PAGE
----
He often came across as quite serious, particularly because he was often the youngest person in any political gathering and I think he believed he needed to be seen as earnest and sincere. But he could make me laugh, sometimes just by lifting one eyebrow. I would often watch his interviews on television and if you were looking for it, you could always see the twinkle in his eyes. He genuinely enjoyed being alive and always saw the humorous side of the political world he inhabited.
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He was also extremely curious. About people’s motivations, backroom political manoeuvres - about human behaviour in all its permutations. I remember sharing a bottle of wine with Jim at Crowsnest Lake, just after I had became engaged. He wanted to be certain that I was marrying for the right reasons. He knew I wanted a career and, I think, was afraid that I would abandon my plans. With anyone else, even a good friend, I might have been defensive. But you couldn’t be with Jim, you knew he had your best interests at heart – and he wasn’t being nosy, he was simply and incredibly curious.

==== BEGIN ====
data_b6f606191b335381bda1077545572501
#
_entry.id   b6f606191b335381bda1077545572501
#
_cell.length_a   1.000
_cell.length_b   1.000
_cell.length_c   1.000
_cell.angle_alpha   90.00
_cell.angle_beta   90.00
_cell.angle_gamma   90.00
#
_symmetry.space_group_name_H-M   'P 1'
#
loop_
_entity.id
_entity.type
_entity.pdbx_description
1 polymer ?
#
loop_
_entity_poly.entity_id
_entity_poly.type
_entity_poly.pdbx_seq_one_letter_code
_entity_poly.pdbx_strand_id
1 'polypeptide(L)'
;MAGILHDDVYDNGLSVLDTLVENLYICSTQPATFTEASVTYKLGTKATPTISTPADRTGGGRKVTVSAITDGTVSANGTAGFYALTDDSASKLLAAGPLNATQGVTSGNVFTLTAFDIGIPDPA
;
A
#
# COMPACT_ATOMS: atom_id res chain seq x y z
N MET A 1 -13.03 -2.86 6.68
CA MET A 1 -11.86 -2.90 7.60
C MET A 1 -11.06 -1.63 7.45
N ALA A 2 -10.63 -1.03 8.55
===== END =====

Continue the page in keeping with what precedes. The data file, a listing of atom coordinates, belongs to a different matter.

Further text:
When he met his future wife Karen he brought her to Sparwood to meet me and my husband. He was so excited and as a couple they seemed perfectly matched. He was thrilled to become a father and I remember thinking how any child would be fortunate to have such a good and thoughtful man as their parent.

Time passed and as so often happens we saw less and less of each other, each busy with our careers and family life. Through his involvement with The Pass Promoter he saw more of my mother, who was the publisher, and I know she deeply appreciated his guidance and friendship.

I can’t imagine how devastated his family must be. His sisters who adored him, supporting him at every milestone in his career. His wife and children, sons-in-law and grandchildren – they must all feel as if nothing in their world will ever be the same again without Jim in it. It is difficult to know what those of us on the fringes of that world can do or say to lessen their pain.

I regret that I did not do more to stay in touch with Jim. I suppose I felt that there was always time to reconnect, sometime later when we were both not so busy. When we would be able to sit back and remember and laugh and argue and solve all the world’s problems. But there is no guarantee that you will ever have that time with those people who truly make you feel alive.

I feel fortunate that I knew Jim Prentice. He made me laugh, made me think, made me optimistic about this country’s future. He was always an example to me of what a good man in politics could be. I will miss him. And even if others may not know it, Canada will miss him, too.
There was so much more we needed him to do.
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October 19th ~ Vol. 85 No. 41